As you can see it almost looks the same from a topology perspective as the MLAG approach, but is simply tilted around where the cores forming the stack are across the geographic locations as opposed to being in the same place. You can, like the MLAG approach, do inline upgrades to one stack at a time with this approach without affecting service.










4.1 MLAG Approach

4.1.1 Pros





  • It offers the best (by a fair margin) the most optimal approach, for reasons given in further bullets.
  • Traffic is more evenly distributed to each of the switches through the use of LAG hashing.
  • Each switch is independently able for forward / route traffic without passing to a master switch (Separate Control Planes)
  • Better control of traffic distribution across links via LAG hashing algorithms
  • Can simply bundle more links into the LAGs to increase bandwidth for North & South
  • Can simply bundle more links into the ISC (LAG) to increase bandwidth for East & West
  • Can offer a more economical approach by using more cost effective links and simply adding more as and when required for LAGs or ISC
  • The approach offers more stability over stacking failures i.e. there are dual management and control planes.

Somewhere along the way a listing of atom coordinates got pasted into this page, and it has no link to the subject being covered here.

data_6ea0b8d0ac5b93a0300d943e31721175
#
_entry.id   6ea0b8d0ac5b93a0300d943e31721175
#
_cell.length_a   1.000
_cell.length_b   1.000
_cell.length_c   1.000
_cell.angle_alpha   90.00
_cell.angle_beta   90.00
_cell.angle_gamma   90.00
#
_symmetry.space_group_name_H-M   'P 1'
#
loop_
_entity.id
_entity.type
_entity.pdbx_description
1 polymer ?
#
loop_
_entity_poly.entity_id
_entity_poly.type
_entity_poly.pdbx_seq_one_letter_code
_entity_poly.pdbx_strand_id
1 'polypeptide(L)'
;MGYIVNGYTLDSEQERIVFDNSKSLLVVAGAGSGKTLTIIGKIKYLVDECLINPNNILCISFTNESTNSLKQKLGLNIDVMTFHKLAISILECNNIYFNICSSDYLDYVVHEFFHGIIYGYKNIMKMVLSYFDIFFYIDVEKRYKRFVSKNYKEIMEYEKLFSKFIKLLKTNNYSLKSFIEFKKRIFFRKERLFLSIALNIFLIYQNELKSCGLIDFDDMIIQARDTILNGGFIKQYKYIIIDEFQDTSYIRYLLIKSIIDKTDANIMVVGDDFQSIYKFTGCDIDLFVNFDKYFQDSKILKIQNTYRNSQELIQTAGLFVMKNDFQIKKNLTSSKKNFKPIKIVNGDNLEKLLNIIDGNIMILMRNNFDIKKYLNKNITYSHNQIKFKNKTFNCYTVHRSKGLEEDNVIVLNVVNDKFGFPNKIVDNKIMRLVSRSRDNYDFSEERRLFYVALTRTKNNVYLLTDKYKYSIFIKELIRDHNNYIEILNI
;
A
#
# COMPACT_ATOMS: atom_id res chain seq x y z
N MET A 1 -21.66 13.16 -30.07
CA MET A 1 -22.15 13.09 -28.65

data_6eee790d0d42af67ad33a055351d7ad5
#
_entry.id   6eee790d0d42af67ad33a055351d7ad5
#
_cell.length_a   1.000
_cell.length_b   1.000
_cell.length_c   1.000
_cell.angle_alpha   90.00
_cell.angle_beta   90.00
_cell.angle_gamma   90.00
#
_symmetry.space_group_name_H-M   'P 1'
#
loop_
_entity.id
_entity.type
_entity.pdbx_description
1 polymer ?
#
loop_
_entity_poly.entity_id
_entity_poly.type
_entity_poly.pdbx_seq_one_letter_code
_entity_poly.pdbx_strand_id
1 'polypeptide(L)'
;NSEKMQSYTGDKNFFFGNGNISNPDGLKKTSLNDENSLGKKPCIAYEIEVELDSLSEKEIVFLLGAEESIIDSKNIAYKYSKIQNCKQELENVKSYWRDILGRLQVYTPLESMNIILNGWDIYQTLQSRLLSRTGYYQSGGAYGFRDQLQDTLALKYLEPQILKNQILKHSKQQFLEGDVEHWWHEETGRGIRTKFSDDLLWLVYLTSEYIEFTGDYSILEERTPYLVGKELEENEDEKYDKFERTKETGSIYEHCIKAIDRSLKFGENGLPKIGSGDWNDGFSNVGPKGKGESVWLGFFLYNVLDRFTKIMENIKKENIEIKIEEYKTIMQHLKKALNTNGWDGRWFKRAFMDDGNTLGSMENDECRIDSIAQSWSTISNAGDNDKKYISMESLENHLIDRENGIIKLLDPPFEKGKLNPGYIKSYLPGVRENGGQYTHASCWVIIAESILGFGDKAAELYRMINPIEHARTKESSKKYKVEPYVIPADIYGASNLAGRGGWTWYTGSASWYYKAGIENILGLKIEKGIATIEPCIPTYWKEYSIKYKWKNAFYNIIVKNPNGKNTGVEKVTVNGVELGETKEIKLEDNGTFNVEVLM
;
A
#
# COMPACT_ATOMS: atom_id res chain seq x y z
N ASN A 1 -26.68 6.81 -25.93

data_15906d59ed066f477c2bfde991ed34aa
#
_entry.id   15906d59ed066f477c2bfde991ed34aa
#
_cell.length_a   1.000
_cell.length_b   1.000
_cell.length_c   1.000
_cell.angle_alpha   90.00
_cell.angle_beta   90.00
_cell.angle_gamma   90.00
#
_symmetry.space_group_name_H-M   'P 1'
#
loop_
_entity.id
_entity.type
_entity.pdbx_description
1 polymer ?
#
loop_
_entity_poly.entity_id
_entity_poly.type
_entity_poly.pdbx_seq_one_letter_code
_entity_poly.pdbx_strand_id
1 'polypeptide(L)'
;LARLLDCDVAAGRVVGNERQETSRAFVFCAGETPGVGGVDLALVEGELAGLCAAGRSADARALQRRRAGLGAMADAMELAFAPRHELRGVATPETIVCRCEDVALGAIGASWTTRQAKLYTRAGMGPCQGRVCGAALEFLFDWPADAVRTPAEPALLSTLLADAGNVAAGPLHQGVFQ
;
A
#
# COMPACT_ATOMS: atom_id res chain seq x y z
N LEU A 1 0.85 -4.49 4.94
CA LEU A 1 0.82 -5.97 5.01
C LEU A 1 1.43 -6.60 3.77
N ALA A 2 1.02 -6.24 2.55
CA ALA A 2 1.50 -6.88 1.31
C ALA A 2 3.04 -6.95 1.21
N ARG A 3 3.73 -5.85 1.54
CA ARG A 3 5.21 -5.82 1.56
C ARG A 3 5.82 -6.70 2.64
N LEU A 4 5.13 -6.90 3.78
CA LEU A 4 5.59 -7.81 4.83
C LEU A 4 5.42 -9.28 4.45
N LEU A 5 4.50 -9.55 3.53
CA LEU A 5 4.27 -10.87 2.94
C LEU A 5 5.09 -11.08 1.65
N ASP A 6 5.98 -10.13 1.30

• This approach seems more logical for switches that are more geographically separate. Although possible with V-Stacking it’s probably not a good idea to have stacks joined so far apart when the exponential of error increasing with distance.
  • Ability to upgrade one switch at a time without effecting service.
  • Expand port capacity beyond the limitation that you could with stacking, by simply adding another switch East or West by creating another MLAG (additional ISL) to another switch.
  • This is not official, but I have been able with fully resilient connections, fabric routing mode, VRRP and OSPF been able to disconnect all the connections (ISL) between both cores and the network to continue running. This couldn’t be maintained but adding it as a pro as a differentiating factor from stacking.

4.1.2 Cons





  • More complex to configure.
  • Each switch is configured / maintained individually.
  • Current MLAG doesn't support spanning-tree (be aware if connecting to say an existing EOS network that might be using MSTP)
  • If using Fabric Routing Mode, ARP learning is still carried out by the VRRP master which will cause traffic to transverse ISC. The traffic on the ISC link is still minimal with all devices dual connected, but just added here for reference.